The year 1977 is drawing to a close, and America's favorite redhead has fallen on hard times. The peak of her sitcom superstardom is decades behind her, and her comeback role in the movie musical Mame has drawn cruelly unfavorable comparisons with Broadway's Angela Lansbury. Worst of all, her New Year's Eve performance at Walt Disney World's tony Top of the World club has been bumped by a naval novelty act called Captain and Tennille. Lucky for Lucy, her agent has snagged her an almost-as-great gig at the nearby Parliament House Resort. The result, in local writer-director John Ryan's new play, Lucy Live!, becomes a bawdy biographical glimpse into the life of Lucille Ball Arnaz Morton. As her early rival Bette Davis said, "It's going to be a bumpy night!"
Lucy may never have played the P-House Footlight Theater, but nearly everything else in the script seems grounded in fact. The show centers on a semi-musical soliloquy that this faintly fictionalized Ball (Elizabeth T. Murff) delivers to the besotted revelers waiting to ring in 1978. Murff is mesmerizing in the role, completely convincing as she reels off Lucy's life story, stopping along the way to deliver a handful of songs and re-create familiar sketches. Ryan (author of Fringe festival hits My Pal Bette and New Rochelle) has stitched together quotes and anecdotes from Ball's rich life that may come as a surprise to all but hard-core fans. Most probably remember her long-running television success and tempestuous marriage to Desi Arnaz, but did you know she intercepted radio signals from Japanese spies through her dental fillings? She was a pioneer in more than just competitive chocolate consumption: As the first female head of a major Hollywood studio, she produced classic TV series including The Andy Griffith Show and Star Trek.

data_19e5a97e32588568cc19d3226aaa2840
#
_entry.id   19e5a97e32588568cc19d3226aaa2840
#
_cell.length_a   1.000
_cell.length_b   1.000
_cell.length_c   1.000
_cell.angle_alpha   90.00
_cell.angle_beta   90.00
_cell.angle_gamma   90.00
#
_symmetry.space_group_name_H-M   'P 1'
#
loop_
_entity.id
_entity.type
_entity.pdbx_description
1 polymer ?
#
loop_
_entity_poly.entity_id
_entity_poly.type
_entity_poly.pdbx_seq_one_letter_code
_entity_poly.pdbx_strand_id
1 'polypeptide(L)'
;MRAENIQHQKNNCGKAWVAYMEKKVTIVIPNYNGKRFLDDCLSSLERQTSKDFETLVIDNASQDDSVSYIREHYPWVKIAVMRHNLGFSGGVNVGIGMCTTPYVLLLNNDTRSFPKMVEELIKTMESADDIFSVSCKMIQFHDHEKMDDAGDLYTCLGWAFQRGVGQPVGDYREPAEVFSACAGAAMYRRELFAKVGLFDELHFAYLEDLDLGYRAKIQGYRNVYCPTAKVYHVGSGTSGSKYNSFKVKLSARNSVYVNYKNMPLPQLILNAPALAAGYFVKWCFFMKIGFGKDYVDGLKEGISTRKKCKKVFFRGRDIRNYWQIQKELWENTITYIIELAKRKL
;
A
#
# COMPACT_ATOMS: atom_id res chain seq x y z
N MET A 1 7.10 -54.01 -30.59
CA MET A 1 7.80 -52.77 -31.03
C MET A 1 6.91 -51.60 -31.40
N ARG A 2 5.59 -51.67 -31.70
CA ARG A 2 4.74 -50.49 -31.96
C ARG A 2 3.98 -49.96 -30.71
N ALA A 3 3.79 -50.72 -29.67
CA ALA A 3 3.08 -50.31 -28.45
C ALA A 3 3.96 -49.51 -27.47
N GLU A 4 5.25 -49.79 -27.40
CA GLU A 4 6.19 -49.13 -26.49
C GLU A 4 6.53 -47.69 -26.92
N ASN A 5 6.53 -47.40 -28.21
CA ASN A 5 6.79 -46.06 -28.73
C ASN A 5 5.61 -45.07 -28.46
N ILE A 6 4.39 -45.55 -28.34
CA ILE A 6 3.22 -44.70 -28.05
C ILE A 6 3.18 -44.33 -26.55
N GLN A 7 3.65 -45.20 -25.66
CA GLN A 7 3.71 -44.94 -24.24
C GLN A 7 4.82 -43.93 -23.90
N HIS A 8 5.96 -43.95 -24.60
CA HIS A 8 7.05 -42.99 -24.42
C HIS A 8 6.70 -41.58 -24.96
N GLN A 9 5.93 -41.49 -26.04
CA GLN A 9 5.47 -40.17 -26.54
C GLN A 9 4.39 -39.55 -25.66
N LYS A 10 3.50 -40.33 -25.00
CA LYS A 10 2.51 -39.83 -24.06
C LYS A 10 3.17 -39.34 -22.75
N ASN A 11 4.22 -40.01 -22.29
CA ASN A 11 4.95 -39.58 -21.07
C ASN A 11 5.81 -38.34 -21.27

8 p.m. Saturday, through Sept. 13, 2008
The Parliament House
It's a pleasure watching Murff inhabit this comedy legend, and her fabulous wardrobe doesn't hurt either. But whenever Lucy isn't the focus, the show flounders. Her onstage sidekick (Steven Johnson) is mostly uninteresting, except for a "so unwatchable you can't stop watching" dance medley. The always-entertaining Sam Singhaus wastes his talent on scene-change-covering silliness. Murff is a stitch swigging spoonfuls of "Vitameatavegamin," but other gags involving cardboard stand-ins for Willam Frawley and Vivian Vance fall flat.
The pacing is awkwardly uneven, and the location-specific punch lines border on audience pandering. (If the inside jokes hadn't reminded me that I was at the Footlight Theater, the Ernest Hemingway lookalike shamelessly hitting on me would have.) This is a great match of subject and actress, and there's enough material here for a tight 45-minute monologue, but Lucy Live! is unlikely to reach a broader audience without significant email@example.com